Atypical is an upcoming Netflix dramedy that focuses on a teenage boy named Sam, played by Keir Gilchrist, who is on the autism spectrum. It follows Sam's coming of age as he deals with the usual teenage problems: school, family, dating, and figuring out his place in the world. It may sound like the kind of story that could easily be plucked from real life, but is Atypical based on a true story?
Quite simply: no, it's not. Atypical is a fictional series that isn't based on any particular real person, though its story may resonate with viewers who share the characters' experiences. Created by Robia Rashid (who has also worked on The Goldbergs, How I Met Your Mother, and Will & Grace), the series stars Jennifer Jason Leigh and Michael Rapaport as Sam's parents, alongside Brigette Lundy-Paine as his sister and Amy Okuda as his therapist. It makes its debut on Netflix on August 11.
Despite the fact that Atypical is a wholly fictional story, aspects of it might be familiar. It deals with typical sitcom conventions like awkward situations and dating misadventures, as well as Sam's family adjusting to his newfound independence. And while critical response has been mixed about how accurate the series is to someone living with autism, Gilchrist promised their intentions were good.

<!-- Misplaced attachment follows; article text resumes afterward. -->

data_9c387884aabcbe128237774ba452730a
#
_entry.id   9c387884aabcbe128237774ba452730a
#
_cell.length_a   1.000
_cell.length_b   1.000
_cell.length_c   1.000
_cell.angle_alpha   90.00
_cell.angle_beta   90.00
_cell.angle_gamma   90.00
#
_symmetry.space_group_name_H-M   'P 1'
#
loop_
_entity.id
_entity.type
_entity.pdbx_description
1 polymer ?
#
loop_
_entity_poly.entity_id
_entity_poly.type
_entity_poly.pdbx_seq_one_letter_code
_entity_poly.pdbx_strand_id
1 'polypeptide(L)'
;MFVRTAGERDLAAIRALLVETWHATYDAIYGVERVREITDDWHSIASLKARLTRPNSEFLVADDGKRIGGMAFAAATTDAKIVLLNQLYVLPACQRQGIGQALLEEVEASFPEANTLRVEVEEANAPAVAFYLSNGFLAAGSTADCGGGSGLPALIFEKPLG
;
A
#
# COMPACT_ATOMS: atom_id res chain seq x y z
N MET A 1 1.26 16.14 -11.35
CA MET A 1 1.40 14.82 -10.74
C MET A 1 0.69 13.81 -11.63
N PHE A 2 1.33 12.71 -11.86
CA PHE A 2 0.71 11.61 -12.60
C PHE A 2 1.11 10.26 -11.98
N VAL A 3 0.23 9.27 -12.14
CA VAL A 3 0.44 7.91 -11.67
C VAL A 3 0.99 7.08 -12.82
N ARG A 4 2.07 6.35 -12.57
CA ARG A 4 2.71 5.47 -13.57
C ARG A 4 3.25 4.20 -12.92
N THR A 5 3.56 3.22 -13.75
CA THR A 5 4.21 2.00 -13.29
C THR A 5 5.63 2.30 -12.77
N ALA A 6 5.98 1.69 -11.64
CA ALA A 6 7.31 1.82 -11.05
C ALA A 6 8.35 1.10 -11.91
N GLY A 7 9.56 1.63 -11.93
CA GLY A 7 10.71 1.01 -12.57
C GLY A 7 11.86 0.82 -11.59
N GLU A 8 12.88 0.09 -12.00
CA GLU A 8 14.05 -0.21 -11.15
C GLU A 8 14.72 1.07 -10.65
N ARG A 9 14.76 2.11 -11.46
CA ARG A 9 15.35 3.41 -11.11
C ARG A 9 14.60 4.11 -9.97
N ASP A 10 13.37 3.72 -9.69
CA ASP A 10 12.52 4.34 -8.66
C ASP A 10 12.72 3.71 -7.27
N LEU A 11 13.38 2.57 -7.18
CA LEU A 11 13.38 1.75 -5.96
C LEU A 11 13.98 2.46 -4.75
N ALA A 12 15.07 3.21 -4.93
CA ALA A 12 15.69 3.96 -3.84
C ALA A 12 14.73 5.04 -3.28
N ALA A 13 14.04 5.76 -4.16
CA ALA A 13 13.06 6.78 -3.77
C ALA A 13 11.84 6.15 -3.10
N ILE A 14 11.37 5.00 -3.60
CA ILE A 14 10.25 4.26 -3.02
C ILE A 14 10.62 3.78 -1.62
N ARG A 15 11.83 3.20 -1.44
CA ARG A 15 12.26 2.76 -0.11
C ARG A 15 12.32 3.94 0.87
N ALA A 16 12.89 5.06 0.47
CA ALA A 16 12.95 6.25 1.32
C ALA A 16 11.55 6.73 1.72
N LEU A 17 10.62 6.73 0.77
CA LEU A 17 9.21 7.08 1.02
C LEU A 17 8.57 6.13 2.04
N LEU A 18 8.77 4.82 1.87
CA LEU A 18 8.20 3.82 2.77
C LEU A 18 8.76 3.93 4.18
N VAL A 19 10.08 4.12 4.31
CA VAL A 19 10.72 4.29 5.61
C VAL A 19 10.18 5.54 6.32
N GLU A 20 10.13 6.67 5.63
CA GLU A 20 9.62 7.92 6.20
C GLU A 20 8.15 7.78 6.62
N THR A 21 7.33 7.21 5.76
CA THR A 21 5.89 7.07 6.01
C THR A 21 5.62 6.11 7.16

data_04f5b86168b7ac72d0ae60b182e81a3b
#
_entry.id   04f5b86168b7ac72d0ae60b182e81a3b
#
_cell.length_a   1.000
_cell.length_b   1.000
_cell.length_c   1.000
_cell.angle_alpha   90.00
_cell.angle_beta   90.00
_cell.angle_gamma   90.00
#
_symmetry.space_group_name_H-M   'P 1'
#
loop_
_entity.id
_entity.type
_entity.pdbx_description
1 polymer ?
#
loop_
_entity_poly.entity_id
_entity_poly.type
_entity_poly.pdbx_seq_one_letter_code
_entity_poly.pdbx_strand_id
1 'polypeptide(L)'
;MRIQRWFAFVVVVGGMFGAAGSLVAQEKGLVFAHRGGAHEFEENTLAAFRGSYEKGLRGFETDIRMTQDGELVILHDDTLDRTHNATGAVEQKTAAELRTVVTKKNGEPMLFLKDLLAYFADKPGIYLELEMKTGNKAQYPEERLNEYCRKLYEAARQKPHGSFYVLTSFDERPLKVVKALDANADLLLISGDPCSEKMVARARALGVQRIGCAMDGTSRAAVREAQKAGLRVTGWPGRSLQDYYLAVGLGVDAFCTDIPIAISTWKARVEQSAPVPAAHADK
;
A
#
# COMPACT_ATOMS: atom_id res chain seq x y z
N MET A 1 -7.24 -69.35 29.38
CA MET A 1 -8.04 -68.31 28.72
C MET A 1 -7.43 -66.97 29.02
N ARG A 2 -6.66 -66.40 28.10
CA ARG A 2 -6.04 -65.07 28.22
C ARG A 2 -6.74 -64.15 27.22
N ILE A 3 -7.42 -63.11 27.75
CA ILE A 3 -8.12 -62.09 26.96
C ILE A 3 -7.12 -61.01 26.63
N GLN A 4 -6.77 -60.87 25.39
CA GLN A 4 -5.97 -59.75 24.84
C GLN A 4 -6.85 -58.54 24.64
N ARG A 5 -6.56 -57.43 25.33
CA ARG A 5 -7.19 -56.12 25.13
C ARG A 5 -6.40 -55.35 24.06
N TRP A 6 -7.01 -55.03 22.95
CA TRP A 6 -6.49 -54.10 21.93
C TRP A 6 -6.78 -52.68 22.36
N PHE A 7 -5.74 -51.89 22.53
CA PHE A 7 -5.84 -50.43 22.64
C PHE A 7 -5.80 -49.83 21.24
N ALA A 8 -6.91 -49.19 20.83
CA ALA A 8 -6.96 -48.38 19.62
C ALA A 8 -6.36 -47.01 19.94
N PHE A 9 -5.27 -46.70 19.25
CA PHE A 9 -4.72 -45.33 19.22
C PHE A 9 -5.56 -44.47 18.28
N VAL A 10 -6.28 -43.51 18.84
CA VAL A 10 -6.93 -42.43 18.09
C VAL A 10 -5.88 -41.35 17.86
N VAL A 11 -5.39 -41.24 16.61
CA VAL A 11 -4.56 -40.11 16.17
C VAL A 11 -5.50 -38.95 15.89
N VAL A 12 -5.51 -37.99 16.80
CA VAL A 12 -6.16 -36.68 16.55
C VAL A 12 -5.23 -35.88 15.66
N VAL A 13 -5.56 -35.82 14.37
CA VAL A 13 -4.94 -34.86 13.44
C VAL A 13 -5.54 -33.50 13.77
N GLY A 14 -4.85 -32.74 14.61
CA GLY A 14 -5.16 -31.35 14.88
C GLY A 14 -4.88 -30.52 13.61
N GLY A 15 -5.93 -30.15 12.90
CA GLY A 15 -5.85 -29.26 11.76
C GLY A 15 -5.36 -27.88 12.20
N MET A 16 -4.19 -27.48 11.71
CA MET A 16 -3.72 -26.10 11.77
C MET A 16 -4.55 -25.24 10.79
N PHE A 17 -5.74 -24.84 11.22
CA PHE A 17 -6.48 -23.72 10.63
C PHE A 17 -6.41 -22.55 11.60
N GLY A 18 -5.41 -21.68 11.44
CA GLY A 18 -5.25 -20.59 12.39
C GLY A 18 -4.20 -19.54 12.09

"I understand the concern fully," Gilchrist told Salon.com when asked about worries relating to the show's authenticity. "I totally get it, in terms of like I could see how this could go very wrong and misrepresent a group of people. But I would hope that people would realize we never had any intentions of doing anything but really like doing something that felt true and real and then a lot of people's opinions went into it."
While Atypical may not be telling anyone's biographical story, Gilchrist's comments (and the show's synopsis) indicate that it intended to be realistic about the lives of Sam and his family. Netflix's announcement reads: "[Sam's] funny yet painful journey of self-discovery upends his entire family, forcing them all to grapple with change in their own lives as they struggle with the central theme: what does it really mean to be normal?"
That's a story that has been posed by media many times before; though the title may imply otherwise, it seems like Atypical might tell a fairly typical story after all.
Atypical is not based on a true story, but it may still reflect enough real emotion to keep audiences hooked.